Iraq embracing change amidst challenge

By Samar Rassam- Whitticombe: Dear All, wishing you all well in these challenging times.

There has been quite a bit happening in Iraq over the past six months, so let me begin.

Government appointments

The Iraqi Prime Minister Adel Abdul Mahi had been in power since October 2018, but he resigned in November 2019 as a result of months of chaos and tension.

In April 2020, the Iraqi Parliament confirmed Mustafa al-Kadhimi as the Prime Minister of Iraq and approved his new cabinet after months of deadlock and the withdrawals of several nominees for the office of Prime Minister.  This is a major development for a country that has been in a state of political paralysis since November 2019.  It was a very important step that his candidacy was welcomed by the major Shi’a, Sunni, and Kurdish parties.

15 out of 22 cabinet positions have been approved, but 7 remain unfilled.  These are within the Ministry of Oil, Ministry of Foreign Affairs, Ministry of Justice, Ministry of Migration and Displacement, Ministry of Trade, Ministry of Culture and the Ministry of Agriculture.  It will be a difficult battle ahead to fill these key vacancies, but at least the hurdle of forming a government has been crossed.

It has just been announced that the newly appointed Iraqi Minister of Finance, Ali Allawi, has been appointed Acting Minister of Oil until such time as a new Minister of Oil is approved.

Challenges Facing the New Prime Minister

Al-Kadhimi must present a plan with a realistic agenda that includes a reduction in unemployment, fighting corruption and economic reform.

He has to deal with the consequences to the economy, along with Iraq’s already fragile infrastructure, due to the COVID-19 pandemic.

One of his priorities will need to be the filling of vacant positions within his government and, to that end, he will present the remaining ministerial portfolios before Eid Al-Fitr.

He has already resumed talks with delegates from the Kurdistan Region in order to reach final agreements regarding all outstanding problems between the two parties.

He has already taken action regarding unpaid salaries, especially by government employees, which should mean there will be a cessation of protests about this matter.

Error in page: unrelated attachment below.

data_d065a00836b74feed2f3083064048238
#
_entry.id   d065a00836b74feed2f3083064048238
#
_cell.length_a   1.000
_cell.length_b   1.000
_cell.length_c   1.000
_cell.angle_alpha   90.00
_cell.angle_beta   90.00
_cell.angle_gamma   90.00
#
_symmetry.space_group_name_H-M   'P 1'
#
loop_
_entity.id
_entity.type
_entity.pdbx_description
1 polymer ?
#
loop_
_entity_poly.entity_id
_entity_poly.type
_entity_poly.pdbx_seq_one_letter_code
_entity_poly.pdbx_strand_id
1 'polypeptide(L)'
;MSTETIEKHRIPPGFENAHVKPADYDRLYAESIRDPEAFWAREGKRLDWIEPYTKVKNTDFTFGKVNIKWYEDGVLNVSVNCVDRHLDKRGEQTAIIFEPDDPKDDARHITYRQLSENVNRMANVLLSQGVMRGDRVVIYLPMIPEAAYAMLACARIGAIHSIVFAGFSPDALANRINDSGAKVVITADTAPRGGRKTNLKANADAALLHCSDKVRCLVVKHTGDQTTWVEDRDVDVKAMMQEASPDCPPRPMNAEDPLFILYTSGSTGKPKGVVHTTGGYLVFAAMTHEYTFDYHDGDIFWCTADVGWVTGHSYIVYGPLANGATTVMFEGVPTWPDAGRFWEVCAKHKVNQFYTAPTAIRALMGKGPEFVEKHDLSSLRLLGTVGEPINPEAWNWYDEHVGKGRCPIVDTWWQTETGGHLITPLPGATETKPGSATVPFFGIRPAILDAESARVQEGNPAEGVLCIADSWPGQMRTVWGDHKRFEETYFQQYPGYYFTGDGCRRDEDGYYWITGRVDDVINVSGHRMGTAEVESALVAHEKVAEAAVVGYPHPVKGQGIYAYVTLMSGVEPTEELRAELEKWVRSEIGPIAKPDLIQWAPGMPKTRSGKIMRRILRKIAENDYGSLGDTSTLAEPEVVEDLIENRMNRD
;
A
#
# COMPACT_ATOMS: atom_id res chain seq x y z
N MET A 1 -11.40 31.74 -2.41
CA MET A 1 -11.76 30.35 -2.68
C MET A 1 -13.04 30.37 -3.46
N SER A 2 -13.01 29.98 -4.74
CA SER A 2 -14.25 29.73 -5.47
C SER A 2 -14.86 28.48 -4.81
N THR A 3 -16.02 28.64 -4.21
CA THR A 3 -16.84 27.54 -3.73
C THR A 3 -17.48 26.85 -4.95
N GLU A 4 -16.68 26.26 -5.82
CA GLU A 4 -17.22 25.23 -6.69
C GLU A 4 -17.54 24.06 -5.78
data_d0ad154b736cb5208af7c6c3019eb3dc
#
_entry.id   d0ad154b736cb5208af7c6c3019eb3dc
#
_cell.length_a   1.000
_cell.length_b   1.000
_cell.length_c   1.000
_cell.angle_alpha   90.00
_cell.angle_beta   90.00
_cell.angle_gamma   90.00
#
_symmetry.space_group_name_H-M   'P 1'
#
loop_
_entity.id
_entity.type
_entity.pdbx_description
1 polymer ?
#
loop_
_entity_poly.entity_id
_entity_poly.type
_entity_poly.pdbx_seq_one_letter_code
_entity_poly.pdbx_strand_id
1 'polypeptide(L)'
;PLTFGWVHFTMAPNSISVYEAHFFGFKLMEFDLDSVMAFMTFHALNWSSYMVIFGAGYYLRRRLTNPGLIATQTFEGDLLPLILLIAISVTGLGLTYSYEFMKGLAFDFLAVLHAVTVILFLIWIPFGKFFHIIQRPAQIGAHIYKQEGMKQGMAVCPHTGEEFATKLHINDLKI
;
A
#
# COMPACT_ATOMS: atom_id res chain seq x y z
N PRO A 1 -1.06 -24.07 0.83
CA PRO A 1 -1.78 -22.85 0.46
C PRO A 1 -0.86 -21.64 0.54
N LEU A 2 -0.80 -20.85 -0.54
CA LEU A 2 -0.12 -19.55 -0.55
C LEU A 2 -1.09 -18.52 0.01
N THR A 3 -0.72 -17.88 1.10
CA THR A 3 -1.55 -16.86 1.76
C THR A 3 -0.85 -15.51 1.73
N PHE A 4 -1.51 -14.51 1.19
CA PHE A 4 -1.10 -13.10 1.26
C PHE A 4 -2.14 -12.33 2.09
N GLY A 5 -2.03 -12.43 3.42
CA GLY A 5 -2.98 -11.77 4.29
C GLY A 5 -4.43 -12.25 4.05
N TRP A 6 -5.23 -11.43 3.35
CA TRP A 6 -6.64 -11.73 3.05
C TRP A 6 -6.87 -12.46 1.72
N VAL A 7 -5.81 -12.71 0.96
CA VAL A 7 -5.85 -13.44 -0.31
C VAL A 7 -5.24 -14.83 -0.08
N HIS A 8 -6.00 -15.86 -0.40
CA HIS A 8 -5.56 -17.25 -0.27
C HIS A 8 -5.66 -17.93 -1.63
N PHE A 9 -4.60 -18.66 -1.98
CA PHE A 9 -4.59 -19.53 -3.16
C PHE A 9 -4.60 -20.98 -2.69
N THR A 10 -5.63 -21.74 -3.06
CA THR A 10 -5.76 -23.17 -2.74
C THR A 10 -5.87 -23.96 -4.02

Al-Kadhimi has a massive job on his hands.  These are the tasks that he has to deal with on an urgent basis.

  • set the federal budget law
  • launch the salaries of retirees
  • improve the living conditions of low-income and daily workers
  • earn a welfare network grant
  • control the security situation
  • restore the prestige of the state, the security forces and the police
  • uncover those accused of killing protesters and bring them to justice

The Economy

Since October 2019 many people have been injured and have lost their lives due to protest-related violence which has highlighted the rising unemployment figures, the economy, corruption, shortages of electricity and problems with the delivery of basic services.  These issues were exacerbated by a weak government which pushed a struggling economy even further in the wrong direction.

One sector that continued to function was the Oil and Gas sector, which was less affected than other sectors as the oil and gas fields and installation were far from the protests, were in secured areas, and protected by the Iraqi Government.  The situation has now changed due to the global pandemic which is causing economic decline and crashing oil prices.

Oil and Gas Sector

According to the Deputy Minister of Oil:

Iraq announced its intention to cut the import of gasoline for May.  Iraq’s current refining capacity is 600 KBPD.  Operation of the new isomerization unit at Daura refinery to improve gasoline quality is delayed due to Covid-19.

New isomerization and fluid catalytic cracking units at Basra refinery are under construction (86%).  Salahudin-1 refinery in Baiji is producing 70 KBPD.  Salahudin-2 will be rehabilitated at the end of the year.  Damage to Shamal Refinery is under assessment.

Al-Kadhimi has made it clear that paying salaries to retirees is very important to him.  This is in response to a few days delay in their May salaries being released, which was made worse because no official party issued any clarification on the matter.  He added:  “The salaries of retirees will be paid, and Iraq does not neglect the owners of credit for it, who have spent their lives serving the country,” noting that “the government is at their service.”